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Land and FreedomRural Society, Popular Protest, and Party Politics in Antebellum New York$
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Reeve Huston

Print publication date: 2000

Print ISBN-13: 9780195136005

Published to Oxford Scholarship Online: October 2011

DOI: 10.1093/acprof:oso/9780195136005.001.0001

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“A Right to the Soil”

“A Right to the Soil”

Chapter:
(p.162) (p.163) Chapter 7 “A Right to the Soil”
Source:
Land and Freedom
Author(s):

Reeve Huston

Publisher:
Oxford University Press
DOI:10.1093/acprof:oso/9780195136005.003.0008

In May 1845, as Indians confronted posses and anti-renters began to prepare for the fall elections, Thomas Devyr broke into open conflict with the Whig and Hunker allies of the anti-renters. The breach between Devyr and his opponents brought two unresolved disputes into the open: the proper basis of property in land, and the anti-renters' relationship to the major parties. This conflict reinforced the lessons learned in the battle over the “Indians” and in the anti-renters' efforts in the legislature and the constitutional convention. Leasehold militants had learned that well-organized popular movements could win a measure of power in politics and could change policy and political discourse, but could do so only by being transformed themselves. The growing struggle over politics and property rights replicated that dialectic, changing both the anti-rent movement and the ideology and policies of the tenants' allies.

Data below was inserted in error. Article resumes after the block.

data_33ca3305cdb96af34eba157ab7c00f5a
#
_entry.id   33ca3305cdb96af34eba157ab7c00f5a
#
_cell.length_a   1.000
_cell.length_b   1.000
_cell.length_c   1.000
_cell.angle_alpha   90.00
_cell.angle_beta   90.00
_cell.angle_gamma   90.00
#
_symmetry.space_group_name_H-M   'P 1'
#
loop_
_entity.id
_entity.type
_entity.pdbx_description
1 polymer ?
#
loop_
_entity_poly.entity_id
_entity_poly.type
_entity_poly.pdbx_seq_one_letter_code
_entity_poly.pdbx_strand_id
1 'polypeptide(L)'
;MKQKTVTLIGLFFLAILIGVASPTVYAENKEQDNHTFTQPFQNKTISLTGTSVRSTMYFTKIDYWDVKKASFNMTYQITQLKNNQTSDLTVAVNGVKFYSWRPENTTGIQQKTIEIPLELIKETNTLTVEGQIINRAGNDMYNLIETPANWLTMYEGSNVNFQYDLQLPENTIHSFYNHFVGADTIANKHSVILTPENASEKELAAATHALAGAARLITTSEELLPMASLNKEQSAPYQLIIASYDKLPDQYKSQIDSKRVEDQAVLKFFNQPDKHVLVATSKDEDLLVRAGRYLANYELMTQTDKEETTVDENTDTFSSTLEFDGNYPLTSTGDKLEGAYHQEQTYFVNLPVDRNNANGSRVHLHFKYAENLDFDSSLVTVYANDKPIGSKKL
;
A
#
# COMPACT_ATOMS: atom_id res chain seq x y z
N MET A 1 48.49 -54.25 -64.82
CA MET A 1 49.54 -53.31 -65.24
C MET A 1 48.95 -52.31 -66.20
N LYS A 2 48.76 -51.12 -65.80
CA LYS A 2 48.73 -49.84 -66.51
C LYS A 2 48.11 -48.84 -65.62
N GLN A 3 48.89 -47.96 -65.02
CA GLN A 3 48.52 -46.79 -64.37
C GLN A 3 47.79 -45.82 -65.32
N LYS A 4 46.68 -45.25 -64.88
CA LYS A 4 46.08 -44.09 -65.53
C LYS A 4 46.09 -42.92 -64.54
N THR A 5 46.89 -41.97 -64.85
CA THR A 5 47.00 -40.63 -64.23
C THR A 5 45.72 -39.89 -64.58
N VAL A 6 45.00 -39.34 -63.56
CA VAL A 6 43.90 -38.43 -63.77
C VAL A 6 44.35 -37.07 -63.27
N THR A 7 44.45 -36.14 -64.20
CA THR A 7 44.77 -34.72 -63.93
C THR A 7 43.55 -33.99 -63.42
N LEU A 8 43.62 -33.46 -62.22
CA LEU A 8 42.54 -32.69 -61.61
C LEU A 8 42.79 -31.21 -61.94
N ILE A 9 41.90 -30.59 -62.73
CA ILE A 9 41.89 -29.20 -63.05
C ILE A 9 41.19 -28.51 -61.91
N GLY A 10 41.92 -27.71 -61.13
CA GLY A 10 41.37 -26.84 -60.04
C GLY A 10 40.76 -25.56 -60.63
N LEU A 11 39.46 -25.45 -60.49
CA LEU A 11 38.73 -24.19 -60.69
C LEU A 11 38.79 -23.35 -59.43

Keywords:   Indians, anti-renters, Thomas Devyr, Whig, allies, land, leasehold, politics, anti-rent movement, tenants

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